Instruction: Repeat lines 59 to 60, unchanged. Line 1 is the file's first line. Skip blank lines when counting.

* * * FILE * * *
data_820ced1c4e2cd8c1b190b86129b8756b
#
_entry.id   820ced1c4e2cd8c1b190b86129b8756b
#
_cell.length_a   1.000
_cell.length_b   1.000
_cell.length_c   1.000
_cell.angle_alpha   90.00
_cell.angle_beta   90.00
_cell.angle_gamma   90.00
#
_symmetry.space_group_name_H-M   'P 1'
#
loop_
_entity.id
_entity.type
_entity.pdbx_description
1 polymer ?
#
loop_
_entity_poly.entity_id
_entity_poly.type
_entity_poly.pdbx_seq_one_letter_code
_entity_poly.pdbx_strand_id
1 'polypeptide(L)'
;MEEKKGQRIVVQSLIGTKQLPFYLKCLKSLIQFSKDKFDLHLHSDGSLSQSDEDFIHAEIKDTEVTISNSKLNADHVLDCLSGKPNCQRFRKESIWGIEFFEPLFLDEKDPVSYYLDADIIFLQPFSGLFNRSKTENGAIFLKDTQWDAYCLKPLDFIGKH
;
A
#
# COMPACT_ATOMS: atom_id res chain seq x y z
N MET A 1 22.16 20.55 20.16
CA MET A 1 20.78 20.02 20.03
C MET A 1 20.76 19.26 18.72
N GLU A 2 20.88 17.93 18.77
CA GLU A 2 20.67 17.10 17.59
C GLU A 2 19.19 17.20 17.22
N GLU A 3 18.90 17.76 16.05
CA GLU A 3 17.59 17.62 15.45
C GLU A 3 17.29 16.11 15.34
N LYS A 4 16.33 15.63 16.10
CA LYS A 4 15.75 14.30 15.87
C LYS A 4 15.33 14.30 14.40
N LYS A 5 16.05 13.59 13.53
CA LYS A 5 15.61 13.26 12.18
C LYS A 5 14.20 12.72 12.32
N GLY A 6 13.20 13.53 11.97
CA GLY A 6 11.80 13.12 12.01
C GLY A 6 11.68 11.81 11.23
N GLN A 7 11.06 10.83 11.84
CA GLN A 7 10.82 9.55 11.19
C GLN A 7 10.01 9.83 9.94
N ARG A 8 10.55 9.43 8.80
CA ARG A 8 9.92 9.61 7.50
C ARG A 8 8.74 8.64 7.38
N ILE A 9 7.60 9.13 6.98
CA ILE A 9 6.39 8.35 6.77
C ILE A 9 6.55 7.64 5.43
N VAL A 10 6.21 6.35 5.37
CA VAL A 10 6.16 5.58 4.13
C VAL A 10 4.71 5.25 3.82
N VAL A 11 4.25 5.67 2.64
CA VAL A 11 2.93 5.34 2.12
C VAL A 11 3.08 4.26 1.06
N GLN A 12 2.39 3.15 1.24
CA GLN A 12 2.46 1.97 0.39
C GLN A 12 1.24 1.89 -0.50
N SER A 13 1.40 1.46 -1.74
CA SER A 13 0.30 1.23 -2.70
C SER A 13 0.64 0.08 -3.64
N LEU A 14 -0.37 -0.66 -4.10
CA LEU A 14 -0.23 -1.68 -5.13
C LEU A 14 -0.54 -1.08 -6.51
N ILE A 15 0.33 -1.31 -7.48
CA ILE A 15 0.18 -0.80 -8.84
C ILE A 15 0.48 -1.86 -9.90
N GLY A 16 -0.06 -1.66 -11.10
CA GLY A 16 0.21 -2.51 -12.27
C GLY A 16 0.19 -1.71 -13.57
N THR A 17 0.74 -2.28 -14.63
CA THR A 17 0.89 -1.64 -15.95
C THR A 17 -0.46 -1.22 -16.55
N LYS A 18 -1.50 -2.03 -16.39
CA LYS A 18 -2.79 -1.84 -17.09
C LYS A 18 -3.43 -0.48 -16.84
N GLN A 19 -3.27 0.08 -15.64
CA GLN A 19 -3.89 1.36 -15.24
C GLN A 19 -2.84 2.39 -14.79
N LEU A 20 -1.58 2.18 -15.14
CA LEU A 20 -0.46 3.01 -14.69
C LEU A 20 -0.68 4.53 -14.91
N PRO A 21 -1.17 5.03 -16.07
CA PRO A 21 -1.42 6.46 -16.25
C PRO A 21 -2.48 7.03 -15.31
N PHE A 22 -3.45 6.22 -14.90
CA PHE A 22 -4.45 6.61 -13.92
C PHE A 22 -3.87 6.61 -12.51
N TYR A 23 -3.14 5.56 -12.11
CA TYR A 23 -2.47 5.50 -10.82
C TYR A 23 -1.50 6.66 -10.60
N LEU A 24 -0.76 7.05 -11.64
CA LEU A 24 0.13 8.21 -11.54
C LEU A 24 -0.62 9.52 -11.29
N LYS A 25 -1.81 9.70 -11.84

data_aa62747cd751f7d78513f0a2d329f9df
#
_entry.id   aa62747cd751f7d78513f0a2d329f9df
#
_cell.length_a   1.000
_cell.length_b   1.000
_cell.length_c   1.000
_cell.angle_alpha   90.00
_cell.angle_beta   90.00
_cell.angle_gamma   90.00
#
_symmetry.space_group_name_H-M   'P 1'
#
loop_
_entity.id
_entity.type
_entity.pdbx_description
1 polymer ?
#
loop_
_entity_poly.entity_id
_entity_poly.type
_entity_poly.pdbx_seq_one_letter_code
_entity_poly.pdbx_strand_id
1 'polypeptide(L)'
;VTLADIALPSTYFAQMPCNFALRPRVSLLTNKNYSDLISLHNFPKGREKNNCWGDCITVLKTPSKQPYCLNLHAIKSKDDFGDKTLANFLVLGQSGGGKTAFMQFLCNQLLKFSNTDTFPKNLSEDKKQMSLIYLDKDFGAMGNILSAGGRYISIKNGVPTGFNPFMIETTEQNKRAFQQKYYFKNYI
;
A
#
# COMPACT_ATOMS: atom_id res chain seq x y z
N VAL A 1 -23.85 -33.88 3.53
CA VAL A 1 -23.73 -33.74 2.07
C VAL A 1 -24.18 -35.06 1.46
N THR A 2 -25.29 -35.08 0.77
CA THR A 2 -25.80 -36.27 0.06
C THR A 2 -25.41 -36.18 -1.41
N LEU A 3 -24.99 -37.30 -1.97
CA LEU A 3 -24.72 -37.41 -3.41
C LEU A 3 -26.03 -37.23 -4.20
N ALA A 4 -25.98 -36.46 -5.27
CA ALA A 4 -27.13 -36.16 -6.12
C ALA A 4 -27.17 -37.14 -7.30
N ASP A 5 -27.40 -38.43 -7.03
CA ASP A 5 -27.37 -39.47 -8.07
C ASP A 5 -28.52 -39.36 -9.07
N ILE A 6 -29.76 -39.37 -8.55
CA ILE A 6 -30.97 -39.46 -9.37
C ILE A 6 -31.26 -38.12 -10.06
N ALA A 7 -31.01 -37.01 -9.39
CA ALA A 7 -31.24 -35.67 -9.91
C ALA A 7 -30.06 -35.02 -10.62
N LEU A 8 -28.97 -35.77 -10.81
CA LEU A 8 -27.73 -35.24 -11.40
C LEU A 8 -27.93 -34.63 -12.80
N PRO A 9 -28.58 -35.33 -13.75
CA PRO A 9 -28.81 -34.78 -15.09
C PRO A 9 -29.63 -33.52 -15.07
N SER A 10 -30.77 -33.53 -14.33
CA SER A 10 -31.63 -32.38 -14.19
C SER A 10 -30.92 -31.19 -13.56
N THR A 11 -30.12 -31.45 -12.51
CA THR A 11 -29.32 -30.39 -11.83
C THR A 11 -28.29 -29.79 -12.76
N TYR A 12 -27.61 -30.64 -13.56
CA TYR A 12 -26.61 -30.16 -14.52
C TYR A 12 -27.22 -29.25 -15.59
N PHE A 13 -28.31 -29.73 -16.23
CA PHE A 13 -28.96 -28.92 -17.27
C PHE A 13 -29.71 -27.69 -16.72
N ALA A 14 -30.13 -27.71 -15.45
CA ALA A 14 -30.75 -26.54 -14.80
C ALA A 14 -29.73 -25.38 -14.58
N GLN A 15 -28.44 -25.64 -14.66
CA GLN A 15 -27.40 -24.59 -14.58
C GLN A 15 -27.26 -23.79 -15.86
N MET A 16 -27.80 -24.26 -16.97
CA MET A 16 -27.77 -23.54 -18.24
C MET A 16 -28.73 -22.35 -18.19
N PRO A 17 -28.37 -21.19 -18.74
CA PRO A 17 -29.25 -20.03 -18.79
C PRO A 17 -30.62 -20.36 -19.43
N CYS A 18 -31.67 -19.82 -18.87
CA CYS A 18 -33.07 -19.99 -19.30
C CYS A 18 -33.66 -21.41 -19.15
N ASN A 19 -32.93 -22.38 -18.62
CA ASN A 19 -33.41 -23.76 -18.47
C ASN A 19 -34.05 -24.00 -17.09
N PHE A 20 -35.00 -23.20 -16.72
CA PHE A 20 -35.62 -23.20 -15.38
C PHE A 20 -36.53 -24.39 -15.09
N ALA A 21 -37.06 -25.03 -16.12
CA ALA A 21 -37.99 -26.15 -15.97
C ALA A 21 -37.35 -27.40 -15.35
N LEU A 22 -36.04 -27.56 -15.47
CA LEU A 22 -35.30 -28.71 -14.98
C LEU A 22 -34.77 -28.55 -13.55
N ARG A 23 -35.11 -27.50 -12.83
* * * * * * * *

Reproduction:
CA VAL A 10 6.16 5.58 4.13
C VAL A 10 4.71 5.25 3.82